“It wasn’t until late December (2021) that I even wanted to win,” Madeline admitted. “During my reign, I learned what it means to be Beef Queen.”
Madeline spent the last year representing Missouri’s beef producers at fairs, parades, cattle shows, rodeos and other events. She has also advocated for Missouri’s cattle industry and worked to increase the number of members in the Missouri Junior Cattlemen’s Association.
“I entertain and talk to people about the cattle industry,” Madeline said. “I also advocate for the Missouri beef industry through social media and other means. I created the first Instagram page for the Missouri Beef Queen and have nearly 3,000 followers. By creating that page, we were able to reach a whole generation of people who don’t have Facebook and reach youth where they are on social media; I enjoy trying to inspire the next generation of producers.”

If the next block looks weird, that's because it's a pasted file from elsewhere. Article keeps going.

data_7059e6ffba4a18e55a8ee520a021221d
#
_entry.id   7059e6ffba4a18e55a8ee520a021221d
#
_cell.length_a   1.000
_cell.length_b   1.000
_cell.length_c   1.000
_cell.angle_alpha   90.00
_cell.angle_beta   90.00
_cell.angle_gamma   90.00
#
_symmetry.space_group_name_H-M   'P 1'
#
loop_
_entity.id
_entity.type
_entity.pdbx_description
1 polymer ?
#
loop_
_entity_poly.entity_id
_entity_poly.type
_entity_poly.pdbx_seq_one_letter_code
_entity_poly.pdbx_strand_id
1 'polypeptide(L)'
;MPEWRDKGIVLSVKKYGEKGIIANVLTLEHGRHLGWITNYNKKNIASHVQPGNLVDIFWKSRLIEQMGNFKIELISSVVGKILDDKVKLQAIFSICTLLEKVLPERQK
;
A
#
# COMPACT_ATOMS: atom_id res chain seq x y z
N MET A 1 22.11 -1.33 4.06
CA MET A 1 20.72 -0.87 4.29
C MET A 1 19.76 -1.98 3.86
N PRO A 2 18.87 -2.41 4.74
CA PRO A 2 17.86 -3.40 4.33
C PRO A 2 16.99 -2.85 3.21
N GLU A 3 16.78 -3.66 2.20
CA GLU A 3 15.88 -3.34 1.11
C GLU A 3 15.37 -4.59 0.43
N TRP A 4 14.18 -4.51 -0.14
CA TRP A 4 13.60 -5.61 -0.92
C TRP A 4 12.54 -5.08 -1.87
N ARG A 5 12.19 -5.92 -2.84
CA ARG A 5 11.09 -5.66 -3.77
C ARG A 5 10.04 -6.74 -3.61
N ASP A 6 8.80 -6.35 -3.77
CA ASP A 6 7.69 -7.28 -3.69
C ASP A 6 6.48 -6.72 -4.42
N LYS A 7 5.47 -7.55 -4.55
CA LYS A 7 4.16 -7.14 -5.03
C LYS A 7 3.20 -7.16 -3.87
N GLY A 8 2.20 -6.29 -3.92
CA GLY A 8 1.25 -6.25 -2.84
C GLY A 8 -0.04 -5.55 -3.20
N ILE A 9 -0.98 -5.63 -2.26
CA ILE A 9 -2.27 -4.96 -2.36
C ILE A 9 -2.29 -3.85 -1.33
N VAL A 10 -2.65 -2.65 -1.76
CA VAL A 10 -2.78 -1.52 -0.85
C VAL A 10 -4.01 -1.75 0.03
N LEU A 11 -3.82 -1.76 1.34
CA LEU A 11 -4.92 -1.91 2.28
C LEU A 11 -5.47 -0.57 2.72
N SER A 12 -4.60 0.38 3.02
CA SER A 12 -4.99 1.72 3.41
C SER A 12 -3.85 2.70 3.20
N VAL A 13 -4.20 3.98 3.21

Developing relationships with younger producers, she added, keeps the next generation engaged and active in the beef industry.
The use of social media has also allowed Madeline to reach more people and share the story of beef production in Missouri.
“I can’t be everywhere,” she said with a laugh. “Social media is where young people are, so I can share with them about the beef industry wherever they are.”
When she could be a part of an event, Madeline enjoyed interacting with families who might not know where their beef comes from.